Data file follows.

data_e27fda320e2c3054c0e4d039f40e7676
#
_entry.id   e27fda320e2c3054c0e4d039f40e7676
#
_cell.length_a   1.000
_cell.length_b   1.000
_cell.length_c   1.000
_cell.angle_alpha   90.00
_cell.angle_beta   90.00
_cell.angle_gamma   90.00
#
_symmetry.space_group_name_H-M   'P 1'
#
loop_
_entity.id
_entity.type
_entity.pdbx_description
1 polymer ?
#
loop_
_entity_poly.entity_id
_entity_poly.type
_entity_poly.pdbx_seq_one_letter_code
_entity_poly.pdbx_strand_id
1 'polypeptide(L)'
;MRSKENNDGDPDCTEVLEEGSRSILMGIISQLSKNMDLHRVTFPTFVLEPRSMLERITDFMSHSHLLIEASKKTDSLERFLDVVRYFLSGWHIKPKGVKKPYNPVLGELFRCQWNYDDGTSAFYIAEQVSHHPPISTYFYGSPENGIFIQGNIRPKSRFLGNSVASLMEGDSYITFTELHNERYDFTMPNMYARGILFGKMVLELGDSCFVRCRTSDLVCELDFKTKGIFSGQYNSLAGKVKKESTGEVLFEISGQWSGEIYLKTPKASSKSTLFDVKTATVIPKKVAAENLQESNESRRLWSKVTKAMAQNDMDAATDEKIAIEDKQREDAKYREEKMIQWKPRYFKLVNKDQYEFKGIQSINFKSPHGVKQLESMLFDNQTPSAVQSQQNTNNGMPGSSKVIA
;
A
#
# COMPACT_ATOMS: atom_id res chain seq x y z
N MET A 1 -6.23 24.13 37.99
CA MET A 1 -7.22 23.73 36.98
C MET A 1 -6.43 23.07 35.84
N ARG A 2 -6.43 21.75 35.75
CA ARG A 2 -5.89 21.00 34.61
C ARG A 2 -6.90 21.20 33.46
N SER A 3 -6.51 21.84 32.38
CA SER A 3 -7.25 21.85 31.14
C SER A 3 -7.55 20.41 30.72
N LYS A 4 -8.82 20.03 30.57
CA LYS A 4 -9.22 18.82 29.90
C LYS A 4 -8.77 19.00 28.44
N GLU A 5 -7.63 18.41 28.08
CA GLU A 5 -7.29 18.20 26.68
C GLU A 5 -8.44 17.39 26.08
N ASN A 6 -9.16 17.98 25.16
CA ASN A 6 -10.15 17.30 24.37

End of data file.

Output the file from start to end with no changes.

data_e27fda320e2c3054c0e4d039f40e7676
#
_entry.id   e27fda320e2c3054c0e4d039f40e7676
#
_cell.length_a   1.000
_cell.length_b   1.000
_cell.length_c   1.000
_cell.angle_alpha   90.00
_cell.angle_beta   90.00
_cell.angle_gamma   90.00
#
_symmetry.space_group_name_H-M   'P 1'
#
loop_
_entity.id
_entity.type
_entity.pdbx_description
1 polymer ?
#
loop_
_entity_poly.entity_id
_entity_poly.type
_entity_poly.pdbx_seq_one_letter_code
_entity_poly.pdbx_strand_id
1 'polypeptide(L)'
;MRSKENNDGDPDCTEVLEEGSRSILMGIISQLSKNMDLHRVTFPTFVLEPRSMLERITDFMSHSHLLIEASKKTDSLERFLDVVRYFLSGWHIKPKGVKKPYNPVLGELFRCQWNYDDGTSAFYIAEQVSHHPPISTYFYGSPENGIFIQGNIRPKSRFLGNSVASLMEGDSYITFTELHNERYDFTMPNMYARGILFGKMVLELGDSCFVRCRTSDLVCELDFKTKGIFSGQYNSLAGKVKKESTGEVLFEISGQWSGEIYLKTPKASSKSTLFDVKTATVIPKKVAAENLQESNESRRLWSKVTKAMAQNDMDAATDEKIAIEDKQREDAKYREEKMIQWKPRYFKLVNKDQYEFKGIQSINFKSPHGVKQLESMLFDNQTPSAVQSQQNTNNGMPGSSKVIA
;
A
#
# COMPACT_ATOMS: atom_id res chain seq x y z
N MET A 1 -6.23 24.13 37.99
CA MET A 1 -7.22 23.73 36.98
C MET A 1 -6.43 23.07 35.84
N ARG A 2 -6.43 21.75 35.75
CA ARG A 2 -5.89 21.00 34.61
C ARG A 2 -6.90 21.20 33.46
N SER A 3 -6.51 21.84 32.38
CA SER A 3 -7.25 21.85 31.14
C SER A 3 -7.55 20.41 30.72
N LYS A 4 -8.82 20.03 30.57
CA LYS A 4 -9.22 18.82 29.90
C LYS A 4 -8.77 19.00 28.44
N GLU A 5 -7.63 18.41 28.08
CA GLU A 5 -7.29 18.20 26.68
C GLU A 5 -8.44 17.39 26.08
N ASN A 6 -9.16 17.98 25.16
CA ASN A 6 -10.15 17.30 24.37